Today we see together one of the uses of the te form of the verb in the expressions てみる、てしまう、ておく.
These are forms of common use in everyday life and conversation in Japan. We will also see variations of the same forms in informal contexts.
Let's first review the grammar rule to get the te form.
For the ichidan verbs, single base, it is sufficient to omit the final syllable る and add て:
- 見る, remove る and get 見 + て: 見て
- 起きる, remove る and get 起き + て: 起きて
For the godan verbs we have 4 groups instead. We suggest to read the section that deals in detail with the various forms. Here are some representative examples:
- 座る becomes 座って
- 置く becomes 置いて
- 飲む becomes 飲んで
- 話す becomes 話して
The first use sees the form in て combined with the verb 見る which means
observe and is used every time you try to do something.
I tried to write the name in kanji .
When I go to Japan, I would like to try wearing a kimono .
- In this sentence we used the form in たい, which expresses the
desire to do something
試し is the proof, the experiment, the test
With the form てみる you often find the
adverb 試しに written generally in hiragana ためしに,
A: This bakery seems to be very popular. B: So let's buy some bread to try it!
If we want to explain てみる with a Japanese sentence, we can say:
I don't know if it's good or bad, good or bad, but I try .
I made some cookies, come on try them!
We are expressing attempts that are made, the outcome is not known, but what matters is to try to do the action or to suggest to the other person to perform the action regardless of the result.
I heard they opened a new restaurant in udon. Shall we try it?
- In the sentence we find the form みようか, in its polite form みましょうか, widely used when you want to
invite someone to do somethingor for a
- 電話してみようか: (what do you say) let's try to call?
I didn't know the person's name. I tried to find the address using a map .
The second use of the te form involves the union with the verb しまう, the form てしまう and てしまいます in its polite version.
It is used to express:
- An action that has been completed completely
- An accidental action, without a real will on the part of the subject
- An action or event that generates regret
I felt tired and ended up going to bed .
The sense is that there was no real intention to go to sleep, but from exhaustion I ended up going to bed.
I ate all the cake I bought yesterday .
This sentence expresses the
completion of an action, in Japanese 完了 (
kanryō) and we can add that the verbs used in these cases they are called 意志動詞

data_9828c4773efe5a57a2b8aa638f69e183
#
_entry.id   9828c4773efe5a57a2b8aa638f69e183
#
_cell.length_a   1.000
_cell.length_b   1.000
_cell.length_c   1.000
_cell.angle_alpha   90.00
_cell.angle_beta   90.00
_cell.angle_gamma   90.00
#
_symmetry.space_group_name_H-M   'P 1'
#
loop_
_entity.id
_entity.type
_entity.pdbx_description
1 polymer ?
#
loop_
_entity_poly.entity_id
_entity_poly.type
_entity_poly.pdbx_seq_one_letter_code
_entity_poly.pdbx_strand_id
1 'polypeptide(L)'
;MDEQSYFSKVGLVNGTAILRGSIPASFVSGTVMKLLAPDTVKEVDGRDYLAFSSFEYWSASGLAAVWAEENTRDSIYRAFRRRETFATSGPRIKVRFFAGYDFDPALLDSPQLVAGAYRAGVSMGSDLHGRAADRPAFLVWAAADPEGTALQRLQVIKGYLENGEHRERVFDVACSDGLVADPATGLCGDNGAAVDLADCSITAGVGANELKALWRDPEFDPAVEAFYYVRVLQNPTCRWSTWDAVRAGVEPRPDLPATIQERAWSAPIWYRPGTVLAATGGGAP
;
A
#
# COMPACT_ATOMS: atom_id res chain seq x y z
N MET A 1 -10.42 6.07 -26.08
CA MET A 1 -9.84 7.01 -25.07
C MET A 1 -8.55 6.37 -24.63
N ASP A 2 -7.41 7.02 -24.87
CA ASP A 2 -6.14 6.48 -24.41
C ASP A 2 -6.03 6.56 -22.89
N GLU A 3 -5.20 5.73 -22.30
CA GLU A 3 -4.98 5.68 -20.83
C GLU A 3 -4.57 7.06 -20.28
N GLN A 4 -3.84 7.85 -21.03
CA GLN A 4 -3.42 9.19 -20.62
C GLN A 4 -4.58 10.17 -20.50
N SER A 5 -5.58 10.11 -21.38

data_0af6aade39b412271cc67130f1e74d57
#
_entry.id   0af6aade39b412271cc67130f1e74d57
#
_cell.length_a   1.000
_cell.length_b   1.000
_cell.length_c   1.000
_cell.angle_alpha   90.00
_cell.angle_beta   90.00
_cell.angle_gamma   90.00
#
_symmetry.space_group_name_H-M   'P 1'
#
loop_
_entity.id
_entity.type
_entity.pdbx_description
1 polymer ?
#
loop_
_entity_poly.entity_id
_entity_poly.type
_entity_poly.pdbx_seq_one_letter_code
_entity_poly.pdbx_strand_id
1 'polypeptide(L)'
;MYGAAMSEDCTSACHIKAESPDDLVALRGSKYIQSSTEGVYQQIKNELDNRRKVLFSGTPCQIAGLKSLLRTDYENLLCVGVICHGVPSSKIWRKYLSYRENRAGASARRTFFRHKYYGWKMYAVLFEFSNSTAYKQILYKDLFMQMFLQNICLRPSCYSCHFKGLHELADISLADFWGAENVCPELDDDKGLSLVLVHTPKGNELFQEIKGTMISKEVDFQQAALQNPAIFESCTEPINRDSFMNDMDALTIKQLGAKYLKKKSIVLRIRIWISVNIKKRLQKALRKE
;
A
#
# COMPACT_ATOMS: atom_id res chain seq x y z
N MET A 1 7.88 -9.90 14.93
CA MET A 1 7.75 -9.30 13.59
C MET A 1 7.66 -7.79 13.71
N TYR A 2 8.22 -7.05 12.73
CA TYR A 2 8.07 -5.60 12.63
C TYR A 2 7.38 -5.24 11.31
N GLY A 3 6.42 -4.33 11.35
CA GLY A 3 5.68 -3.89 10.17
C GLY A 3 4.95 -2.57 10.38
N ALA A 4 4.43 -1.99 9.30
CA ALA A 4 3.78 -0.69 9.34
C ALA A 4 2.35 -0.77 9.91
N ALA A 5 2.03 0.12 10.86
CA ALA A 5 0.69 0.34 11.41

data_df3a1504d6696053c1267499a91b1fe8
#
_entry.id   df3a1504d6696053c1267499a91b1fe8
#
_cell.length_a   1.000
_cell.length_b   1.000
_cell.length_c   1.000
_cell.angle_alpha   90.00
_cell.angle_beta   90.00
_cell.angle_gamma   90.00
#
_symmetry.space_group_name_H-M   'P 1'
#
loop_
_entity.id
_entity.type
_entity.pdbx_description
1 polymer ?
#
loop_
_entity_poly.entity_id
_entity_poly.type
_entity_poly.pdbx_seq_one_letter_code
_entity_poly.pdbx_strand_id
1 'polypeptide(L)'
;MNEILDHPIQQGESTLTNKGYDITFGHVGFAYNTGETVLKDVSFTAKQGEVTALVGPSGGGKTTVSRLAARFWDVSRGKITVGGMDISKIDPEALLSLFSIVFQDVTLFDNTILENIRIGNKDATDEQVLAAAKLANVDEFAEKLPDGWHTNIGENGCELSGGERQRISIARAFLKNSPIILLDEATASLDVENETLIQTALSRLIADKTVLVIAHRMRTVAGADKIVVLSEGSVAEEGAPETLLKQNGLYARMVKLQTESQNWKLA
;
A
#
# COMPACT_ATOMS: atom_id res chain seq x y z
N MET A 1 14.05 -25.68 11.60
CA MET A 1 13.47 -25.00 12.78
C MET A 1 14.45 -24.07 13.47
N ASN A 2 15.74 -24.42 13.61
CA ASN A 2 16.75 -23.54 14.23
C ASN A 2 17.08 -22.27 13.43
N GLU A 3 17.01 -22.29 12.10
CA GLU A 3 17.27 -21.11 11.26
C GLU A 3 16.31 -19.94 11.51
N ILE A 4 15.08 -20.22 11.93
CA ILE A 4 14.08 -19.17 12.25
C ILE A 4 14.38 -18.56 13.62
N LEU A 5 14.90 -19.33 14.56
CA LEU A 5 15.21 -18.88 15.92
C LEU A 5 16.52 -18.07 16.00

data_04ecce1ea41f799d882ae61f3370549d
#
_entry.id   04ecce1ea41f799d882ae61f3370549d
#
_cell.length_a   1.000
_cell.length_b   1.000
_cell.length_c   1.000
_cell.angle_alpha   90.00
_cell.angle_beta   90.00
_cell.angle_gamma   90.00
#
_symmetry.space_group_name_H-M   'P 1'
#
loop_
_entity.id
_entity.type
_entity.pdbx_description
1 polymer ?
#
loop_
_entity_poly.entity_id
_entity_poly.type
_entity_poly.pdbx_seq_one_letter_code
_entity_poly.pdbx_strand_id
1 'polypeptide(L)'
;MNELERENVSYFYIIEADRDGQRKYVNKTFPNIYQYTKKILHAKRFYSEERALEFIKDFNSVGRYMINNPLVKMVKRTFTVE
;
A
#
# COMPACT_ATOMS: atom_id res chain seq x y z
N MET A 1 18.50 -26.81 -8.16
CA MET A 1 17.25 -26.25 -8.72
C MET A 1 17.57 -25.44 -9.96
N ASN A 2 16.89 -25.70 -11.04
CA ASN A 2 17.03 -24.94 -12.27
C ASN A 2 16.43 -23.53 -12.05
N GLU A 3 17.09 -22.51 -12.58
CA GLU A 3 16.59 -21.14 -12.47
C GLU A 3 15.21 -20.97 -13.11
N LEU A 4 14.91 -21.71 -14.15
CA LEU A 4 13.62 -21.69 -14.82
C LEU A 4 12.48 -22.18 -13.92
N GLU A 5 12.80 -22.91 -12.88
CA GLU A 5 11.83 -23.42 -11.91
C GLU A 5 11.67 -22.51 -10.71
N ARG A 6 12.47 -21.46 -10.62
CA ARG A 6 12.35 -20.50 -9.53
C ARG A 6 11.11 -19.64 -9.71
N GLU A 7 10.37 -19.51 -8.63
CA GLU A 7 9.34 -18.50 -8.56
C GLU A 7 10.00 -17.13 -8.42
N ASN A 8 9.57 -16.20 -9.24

ishi dōshi and refer to intentional actions:
- 意志 is the
willand 動詞 the
This form has a contracted version that is used in a confidential and informal context:
- ちゃう and じゃう for the
- ちゃった and じゃった for the
How do I decide whether to use ちゃう or じゃう?
- I add ちゃう if the verb ends with the form in te て
- I add じゃう if the verb ends with the form in de で
I ended up losing my identity card .
Here we are talking about an event that happened, obviously there was no will on the part of the subject,
it happened, an
Here is a sentence taken from an advertising of some sweets:
Five super cute sweets you will want to eat .
- We have the colloquial, confidential form ちゃう which is conjugated and expressed with the suffix
たい expressing a wishand thus becomes: verbal base + ちゃいたい
- its form with しまう is instead しまいたい、 食べしまいたい
My valuable clock broke .
This type of sentence expresses the feeling of 後悔
regret and of 残念
disappointment and in these cases it is involuntary actions 無意志動詞
This sentence is literally I ended up arriving late and also expresses regret for an action where there was no will on the part of the subject.
The third expression we see is the te form + the verb おく: ておく.
ておく is used whenever we anticipate something to facilitate and favor subsequent events, subsequent developments linked to that thing, to that action.
Since friends will come to visit me, I'll buy a cake (for the occasion) .
おく as a verb has the meaning of
put, so the sentence has the meaning of:
- since some friends will come, I buy a cake and keep it there
- I don't know if they will like it, but in the meantime, for safety, I buy it and keep it at home
A word that expresses the use of ておく is 準備, the preparations
そのままにする expresses the sense of this use well: leave as it is, in the position in which it is.
Since it's hot, leave the window open .
The key verb in this case is 放置する, leave the situation as it is
ておく is a
form used in the first person,
by the speaker and not by third parties. We can say:
- 私がケーキを買っておく: I buy a cake (in anticipation of my friends coming)
- and not 彼がケーキを買っておく
In a colloquial and confidential context, we can use the contracted form of ておく which becomes とく.
The form ～ておく is thus used for actions that are undertaken early for a precise purpose and objective. It is therefore used for
intentional actions, with verbs called 意志動詞.
Before leaving, I'll get petrol.
Other examples with intentional actions:
I have noted important points .
Before your visit, it is best to make a phone call to friends (who visit) .
Let's see an example that shows a situation of 準備,
preparations, things we do in advance to facilitate future developments.
As concert tickets sell outquickly, we bought them 1 year earlier.
There is also a sense of
prevention in this form.
I keep my phone charged to avoid running down.
We have seen examples and applications of the 3 forms てみる, てしまう and ておく. The advice is to apply the various expressions, try to formulate your own sentences even in everyday and informal contexts.
ありがとうございました。 また 次回に！ Thanks and see you next time!